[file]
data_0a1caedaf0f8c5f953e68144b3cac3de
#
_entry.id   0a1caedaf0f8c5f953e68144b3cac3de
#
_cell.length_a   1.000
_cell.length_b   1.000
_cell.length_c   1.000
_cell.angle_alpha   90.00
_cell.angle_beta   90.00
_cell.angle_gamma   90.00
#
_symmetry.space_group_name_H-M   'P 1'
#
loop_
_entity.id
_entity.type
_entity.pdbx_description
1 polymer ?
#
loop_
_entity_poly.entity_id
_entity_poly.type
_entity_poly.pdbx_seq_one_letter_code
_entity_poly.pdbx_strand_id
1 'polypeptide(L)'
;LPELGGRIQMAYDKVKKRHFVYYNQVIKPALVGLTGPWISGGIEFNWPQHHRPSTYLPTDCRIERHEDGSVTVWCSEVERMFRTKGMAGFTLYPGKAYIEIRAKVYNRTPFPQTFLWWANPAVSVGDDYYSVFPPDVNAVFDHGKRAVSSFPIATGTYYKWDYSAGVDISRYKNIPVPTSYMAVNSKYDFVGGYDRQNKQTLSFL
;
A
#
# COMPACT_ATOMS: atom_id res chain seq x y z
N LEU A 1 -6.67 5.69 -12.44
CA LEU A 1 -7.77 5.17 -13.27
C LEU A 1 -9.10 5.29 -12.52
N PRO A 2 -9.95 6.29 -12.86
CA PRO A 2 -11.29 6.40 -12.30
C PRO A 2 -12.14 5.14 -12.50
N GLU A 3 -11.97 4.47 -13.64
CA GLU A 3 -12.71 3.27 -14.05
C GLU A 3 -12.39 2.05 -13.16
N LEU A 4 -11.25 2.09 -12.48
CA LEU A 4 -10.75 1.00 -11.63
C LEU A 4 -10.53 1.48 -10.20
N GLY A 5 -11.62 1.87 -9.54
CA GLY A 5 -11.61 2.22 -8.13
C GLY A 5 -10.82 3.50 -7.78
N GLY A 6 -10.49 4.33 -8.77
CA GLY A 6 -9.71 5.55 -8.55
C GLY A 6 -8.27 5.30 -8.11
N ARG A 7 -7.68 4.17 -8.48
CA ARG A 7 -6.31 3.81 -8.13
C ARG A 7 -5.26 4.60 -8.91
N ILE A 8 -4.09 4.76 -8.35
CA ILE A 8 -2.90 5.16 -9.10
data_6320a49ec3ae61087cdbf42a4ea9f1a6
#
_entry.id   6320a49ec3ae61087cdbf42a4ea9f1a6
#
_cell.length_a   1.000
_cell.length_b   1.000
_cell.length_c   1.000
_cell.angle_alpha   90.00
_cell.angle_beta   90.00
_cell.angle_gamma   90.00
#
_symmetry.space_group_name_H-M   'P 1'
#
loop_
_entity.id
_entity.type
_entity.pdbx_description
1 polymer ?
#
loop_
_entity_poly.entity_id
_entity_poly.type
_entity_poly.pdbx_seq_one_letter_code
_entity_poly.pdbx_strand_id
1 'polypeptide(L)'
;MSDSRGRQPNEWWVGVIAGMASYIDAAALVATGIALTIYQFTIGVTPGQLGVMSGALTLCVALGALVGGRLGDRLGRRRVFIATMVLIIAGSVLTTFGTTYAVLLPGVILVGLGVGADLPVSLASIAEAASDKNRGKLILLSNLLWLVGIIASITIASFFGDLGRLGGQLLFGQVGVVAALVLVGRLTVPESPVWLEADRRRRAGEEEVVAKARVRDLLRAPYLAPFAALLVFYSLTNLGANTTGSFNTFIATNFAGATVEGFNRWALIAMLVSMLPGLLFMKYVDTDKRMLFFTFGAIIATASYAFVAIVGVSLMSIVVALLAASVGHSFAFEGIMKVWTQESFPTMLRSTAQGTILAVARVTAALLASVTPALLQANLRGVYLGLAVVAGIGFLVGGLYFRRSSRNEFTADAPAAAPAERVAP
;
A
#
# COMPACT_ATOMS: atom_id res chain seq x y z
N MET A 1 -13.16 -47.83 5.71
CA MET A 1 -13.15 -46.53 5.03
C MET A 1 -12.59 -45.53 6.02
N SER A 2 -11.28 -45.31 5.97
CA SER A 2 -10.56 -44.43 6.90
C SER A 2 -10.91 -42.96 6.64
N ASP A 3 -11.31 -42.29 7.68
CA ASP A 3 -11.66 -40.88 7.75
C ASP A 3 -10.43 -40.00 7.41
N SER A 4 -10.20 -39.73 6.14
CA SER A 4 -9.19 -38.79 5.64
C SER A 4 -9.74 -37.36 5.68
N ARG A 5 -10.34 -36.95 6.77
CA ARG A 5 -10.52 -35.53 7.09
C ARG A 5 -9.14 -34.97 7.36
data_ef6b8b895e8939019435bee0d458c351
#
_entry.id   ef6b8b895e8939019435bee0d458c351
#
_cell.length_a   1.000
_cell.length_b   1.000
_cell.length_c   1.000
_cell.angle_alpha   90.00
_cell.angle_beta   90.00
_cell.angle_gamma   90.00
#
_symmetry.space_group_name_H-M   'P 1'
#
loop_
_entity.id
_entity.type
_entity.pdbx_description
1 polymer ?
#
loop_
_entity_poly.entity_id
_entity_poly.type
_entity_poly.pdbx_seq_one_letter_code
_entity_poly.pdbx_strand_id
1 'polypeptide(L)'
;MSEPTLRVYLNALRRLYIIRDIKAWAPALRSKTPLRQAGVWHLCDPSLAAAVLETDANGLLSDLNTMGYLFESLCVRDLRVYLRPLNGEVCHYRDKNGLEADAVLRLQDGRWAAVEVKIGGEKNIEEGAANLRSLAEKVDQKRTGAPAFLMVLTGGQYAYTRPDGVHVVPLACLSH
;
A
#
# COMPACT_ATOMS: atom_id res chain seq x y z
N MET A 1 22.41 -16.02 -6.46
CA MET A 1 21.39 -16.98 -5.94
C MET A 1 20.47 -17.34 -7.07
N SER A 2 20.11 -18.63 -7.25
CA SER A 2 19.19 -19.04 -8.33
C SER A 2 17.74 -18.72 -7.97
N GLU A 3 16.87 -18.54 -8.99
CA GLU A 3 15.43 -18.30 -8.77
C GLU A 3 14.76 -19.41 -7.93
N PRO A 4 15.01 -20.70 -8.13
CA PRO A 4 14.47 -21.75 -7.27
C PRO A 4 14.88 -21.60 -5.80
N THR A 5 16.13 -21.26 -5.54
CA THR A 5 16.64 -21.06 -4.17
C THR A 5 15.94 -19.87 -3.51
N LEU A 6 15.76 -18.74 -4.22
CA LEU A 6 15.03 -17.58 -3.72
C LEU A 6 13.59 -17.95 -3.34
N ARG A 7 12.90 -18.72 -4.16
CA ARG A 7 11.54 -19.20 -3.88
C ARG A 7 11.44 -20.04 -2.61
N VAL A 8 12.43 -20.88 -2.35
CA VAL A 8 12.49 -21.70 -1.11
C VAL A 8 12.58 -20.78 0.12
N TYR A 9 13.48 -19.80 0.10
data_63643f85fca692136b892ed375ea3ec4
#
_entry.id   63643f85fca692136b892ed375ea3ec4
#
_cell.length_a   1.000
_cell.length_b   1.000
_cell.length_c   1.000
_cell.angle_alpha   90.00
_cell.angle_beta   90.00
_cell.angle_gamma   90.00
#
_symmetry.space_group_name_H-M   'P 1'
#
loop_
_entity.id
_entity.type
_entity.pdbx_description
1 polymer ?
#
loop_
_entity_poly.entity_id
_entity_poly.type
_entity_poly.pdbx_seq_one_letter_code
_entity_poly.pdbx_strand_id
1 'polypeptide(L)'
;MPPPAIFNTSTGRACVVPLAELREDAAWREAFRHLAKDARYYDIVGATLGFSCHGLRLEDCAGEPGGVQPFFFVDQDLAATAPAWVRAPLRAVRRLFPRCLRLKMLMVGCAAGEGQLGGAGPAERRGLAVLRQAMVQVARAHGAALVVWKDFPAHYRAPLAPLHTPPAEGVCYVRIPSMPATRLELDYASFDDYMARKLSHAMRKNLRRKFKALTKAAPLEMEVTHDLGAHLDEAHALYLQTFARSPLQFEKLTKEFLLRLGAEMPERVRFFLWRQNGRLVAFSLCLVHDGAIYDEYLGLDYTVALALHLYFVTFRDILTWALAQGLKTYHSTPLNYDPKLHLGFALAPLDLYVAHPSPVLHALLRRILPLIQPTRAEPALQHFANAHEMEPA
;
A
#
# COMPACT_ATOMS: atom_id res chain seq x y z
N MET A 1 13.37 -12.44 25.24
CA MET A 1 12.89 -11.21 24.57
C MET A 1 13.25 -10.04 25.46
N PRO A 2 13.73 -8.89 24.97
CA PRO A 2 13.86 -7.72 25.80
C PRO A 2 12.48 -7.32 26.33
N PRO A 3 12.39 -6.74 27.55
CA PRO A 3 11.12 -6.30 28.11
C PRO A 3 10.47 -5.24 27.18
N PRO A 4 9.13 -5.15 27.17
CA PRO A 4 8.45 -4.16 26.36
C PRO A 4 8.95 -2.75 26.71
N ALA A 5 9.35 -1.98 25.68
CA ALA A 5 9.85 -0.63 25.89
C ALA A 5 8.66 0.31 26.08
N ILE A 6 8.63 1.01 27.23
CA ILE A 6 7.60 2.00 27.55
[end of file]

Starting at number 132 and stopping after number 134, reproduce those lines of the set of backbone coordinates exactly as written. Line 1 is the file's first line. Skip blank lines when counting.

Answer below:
N SER A 2 20.11 -18.63 -7.25
CA SER A 2 19.19 -19.04 -8.33
C SER A 2 17.74 -18.72 -7.97